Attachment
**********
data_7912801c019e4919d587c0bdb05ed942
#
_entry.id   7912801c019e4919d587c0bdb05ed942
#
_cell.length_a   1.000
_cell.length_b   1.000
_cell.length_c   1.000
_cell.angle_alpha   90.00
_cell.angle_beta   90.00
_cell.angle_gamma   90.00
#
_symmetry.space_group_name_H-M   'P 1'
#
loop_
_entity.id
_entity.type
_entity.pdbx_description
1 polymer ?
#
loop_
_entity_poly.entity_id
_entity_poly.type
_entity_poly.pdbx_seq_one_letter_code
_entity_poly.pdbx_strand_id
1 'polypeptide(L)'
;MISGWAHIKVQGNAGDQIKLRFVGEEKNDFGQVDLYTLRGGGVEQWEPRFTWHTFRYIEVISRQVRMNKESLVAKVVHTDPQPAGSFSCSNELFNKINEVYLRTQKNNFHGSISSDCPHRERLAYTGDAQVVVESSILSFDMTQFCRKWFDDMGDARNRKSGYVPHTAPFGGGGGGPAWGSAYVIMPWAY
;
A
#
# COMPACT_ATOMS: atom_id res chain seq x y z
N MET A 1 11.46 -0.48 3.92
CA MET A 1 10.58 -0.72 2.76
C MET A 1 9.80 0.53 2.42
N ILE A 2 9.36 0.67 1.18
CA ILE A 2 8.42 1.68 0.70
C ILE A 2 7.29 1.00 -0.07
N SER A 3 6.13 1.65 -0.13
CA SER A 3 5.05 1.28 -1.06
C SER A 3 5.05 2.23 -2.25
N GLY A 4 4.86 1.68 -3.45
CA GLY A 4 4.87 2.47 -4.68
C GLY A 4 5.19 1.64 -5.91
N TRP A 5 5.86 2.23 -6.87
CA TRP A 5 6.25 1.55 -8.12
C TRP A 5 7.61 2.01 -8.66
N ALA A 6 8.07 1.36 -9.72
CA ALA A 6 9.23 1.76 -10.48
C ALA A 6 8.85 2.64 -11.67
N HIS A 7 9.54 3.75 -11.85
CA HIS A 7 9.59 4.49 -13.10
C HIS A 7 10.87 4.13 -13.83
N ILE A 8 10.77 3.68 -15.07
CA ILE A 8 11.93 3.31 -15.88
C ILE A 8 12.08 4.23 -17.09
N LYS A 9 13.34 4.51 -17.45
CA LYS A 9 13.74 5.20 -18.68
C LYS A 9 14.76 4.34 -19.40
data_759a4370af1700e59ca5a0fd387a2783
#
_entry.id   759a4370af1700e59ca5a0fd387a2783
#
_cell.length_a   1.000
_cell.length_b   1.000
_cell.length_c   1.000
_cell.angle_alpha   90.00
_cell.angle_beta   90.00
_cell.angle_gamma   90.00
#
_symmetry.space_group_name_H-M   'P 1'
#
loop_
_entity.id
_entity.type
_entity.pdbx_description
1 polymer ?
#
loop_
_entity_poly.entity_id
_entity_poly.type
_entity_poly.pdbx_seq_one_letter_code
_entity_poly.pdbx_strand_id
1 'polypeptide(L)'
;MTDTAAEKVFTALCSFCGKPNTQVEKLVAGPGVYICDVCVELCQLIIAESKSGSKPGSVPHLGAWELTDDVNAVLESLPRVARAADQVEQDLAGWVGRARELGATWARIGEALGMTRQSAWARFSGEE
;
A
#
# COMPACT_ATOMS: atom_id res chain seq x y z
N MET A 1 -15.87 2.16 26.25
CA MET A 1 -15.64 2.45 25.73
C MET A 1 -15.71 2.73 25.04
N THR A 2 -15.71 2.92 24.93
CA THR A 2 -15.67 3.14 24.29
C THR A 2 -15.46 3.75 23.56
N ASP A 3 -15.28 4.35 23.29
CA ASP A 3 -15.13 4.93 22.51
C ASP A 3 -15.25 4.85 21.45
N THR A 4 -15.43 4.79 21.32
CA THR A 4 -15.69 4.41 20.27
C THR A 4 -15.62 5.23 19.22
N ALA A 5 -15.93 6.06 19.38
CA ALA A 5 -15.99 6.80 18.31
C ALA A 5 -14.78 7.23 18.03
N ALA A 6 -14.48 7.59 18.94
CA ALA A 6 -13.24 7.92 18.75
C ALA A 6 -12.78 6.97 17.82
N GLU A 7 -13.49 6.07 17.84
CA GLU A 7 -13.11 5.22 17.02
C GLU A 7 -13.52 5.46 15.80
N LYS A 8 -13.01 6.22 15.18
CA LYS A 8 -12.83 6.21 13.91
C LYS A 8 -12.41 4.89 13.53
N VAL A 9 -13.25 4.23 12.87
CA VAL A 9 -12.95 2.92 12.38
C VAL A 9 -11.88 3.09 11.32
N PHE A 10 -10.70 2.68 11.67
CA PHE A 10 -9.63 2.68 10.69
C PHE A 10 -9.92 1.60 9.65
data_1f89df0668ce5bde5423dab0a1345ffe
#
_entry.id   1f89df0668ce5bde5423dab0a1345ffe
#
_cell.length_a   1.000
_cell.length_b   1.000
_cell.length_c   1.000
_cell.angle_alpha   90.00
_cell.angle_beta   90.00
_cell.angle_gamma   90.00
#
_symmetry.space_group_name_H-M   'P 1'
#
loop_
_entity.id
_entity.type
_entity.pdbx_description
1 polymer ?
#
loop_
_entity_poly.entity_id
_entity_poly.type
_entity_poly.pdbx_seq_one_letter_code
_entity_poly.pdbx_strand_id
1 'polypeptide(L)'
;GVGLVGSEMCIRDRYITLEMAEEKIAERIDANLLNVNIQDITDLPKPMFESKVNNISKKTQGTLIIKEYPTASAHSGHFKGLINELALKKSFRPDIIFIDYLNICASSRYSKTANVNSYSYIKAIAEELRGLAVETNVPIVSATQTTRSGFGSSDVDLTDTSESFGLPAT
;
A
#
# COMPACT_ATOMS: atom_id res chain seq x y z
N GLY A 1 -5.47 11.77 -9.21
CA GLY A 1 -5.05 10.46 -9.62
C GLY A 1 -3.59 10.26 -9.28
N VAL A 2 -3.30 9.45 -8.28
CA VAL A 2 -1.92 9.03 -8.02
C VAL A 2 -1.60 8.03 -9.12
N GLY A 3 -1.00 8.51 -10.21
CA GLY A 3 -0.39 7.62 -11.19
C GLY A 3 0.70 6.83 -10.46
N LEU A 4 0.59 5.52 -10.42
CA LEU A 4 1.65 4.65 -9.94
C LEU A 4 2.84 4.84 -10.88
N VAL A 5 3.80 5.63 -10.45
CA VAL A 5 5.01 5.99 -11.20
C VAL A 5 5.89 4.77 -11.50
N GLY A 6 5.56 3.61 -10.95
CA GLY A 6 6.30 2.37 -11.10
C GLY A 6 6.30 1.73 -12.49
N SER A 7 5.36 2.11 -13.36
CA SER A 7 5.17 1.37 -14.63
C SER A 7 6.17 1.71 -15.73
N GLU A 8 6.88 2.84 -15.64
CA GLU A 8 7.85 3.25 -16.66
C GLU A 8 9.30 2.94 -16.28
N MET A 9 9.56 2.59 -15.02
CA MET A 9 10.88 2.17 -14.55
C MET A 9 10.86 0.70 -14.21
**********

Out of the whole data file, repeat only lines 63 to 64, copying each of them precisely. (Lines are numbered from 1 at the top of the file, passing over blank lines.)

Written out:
_cell.length_b   1.000
_cell.length_c   1.000